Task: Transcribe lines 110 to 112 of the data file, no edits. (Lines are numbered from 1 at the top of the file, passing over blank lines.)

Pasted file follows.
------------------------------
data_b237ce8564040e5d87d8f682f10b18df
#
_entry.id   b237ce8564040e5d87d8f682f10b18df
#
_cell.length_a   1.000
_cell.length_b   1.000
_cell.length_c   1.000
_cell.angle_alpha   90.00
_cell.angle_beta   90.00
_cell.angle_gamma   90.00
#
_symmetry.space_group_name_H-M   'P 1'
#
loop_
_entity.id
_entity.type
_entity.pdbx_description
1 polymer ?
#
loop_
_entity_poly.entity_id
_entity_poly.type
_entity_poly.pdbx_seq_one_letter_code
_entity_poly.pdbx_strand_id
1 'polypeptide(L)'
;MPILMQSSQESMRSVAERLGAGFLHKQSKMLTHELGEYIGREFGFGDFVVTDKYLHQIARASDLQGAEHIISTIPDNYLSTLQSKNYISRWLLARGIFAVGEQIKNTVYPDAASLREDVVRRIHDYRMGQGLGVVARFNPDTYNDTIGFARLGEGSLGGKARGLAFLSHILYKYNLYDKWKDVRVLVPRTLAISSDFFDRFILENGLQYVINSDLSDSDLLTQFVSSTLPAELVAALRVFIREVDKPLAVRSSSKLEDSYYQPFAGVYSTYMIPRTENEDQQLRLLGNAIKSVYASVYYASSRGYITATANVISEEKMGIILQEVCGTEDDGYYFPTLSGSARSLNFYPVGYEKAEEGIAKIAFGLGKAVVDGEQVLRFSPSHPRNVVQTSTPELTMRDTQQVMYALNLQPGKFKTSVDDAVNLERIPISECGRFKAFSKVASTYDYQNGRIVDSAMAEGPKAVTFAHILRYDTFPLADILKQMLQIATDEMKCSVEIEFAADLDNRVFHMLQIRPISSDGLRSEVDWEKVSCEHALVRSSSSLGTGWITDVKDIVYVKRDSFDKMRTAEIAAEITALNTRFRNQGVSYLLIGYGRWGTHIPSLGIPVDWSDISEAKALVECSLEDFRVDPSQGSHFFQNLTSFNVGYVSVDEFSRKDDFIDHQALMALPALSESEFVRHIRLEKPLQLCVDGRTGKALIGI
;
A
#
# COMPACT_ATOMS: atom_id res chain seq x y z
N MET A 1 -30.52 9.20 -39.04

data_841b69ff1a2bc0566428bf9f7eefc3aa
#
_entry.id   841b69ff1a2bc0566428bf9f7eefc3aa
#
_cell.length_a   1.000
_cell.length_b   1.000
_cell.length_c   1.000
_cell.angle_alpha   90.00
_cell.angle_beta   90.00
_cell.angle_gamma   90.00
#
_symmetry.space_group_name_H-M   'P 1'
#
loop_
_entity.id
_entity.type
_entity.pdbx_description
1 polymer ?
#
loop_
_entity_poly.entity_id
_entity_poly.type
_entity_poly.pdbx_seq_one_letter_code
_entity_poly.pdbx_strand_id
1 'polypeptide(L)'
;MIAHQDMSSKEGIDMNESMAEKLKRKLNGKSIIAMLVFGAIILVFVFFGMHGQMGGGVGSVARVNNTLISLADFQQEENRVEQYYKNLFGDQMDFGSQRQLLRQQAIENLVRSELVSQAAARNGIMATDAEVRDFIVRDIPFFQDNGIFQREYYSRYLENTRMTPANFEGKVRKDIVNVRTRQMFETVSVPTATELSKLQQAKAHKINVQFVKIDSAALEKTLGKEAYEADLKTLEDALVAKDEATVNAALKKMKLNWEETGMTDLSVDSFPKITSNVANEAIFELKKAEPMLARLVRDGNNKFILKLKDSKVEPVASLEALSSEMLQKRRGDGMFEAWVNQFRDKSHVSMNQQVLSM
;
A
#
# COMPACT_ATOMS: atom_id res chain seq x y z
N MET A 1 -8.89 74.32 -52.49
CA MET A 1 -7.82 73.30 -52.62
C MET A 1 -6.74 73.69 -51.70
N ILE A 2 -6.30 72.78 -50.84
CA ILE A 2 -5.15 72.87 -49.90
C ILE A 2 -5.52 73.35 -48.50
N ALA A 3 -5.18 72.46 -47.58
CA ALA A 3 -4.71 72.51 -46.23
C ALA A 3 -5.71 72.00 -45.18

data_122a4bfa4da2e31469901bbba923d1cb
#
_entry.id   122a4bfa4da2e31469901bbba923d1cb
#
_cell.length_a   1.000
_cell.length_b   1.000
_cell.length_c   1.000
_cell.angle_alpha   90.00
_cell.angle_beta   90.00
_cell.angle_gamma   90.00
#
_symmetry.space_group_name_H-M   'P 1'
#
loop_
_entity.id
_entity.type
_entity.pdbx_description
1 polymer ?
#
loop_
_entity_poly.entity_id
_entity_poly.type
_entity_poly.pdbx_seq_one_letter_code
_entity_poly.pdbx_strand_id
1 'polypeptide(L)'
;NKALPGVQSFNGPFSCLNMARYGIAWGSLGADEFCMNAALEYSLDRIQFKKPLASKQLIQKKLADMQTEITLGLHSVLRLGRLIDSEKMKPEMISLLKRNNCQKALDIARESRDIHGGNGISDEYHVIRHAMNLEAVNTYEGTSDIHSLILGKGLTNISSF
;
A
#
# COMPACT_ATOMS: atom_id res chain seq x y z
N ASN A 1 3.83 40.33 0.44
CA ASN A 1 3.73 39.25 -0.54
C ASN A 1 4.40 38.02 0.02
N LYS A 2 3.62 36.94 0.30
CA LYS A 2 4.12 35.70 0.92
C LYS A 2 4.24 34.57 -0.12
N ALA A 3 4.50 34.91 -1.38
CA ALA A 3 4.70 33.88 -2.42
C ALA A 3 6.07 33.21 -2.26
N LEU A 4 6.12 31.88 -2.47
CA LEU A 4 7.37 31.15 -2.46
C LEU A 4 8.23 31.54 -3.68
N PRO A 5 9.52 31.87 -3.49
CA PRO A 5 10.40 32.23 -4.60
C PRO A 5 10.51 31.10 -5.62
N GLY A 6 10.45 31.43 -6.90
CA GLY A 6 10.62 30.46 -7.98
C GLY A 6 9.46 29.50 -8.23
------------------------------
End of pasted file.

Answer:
N LEU A 4 6.12 31.88 -2.47
CA LEU A 4 7.37 31.15 -2.46
C LEU A 4 8.23 31.54 -3.68